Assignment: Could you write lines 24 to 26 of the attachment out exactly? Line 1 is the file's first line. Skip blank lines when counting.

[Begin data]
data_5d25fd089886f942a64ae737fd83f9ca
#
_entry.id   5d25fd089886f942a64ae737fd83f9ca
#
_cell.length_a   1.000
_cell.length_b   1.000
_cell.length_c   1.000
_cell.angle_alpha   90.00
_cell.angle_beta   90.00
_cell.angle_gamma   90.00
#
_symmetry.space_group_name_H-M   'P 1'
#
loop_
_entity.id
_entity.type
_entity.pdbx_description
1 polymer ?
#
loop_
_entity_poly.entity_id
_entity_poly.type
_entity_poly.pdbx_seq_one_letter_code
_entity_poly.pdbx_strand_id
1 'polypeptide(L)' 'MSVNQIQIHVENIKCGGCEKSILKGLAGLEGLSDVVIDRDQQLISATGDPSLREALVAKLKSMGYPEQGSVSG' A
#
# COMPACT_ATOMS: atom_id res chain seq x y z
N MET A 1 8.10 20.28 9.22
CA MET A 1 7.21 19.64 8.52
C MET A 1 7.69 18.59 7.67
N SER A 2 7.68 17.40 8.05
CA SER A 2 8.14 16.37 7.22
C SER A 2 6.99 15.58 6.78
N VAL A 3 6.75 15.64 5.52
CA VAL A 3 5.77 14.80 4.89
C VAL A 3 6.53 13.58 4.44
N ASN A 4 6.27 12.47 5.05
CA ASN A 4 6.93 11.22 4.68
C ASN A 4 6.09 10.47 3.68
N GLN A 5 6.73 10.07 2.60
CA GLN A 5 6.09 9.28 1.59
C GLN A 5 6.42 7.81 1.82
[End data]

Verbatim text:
_entity_poly.pdbx_strand_id
1 'polypeptide(L)' 'MSVNQIQIHVENIKCGGCEKSILKGLAGLEGLSDVVIDRDQQLISATGDPSLREALVAKLKSMGYPEQGSVSG' A
#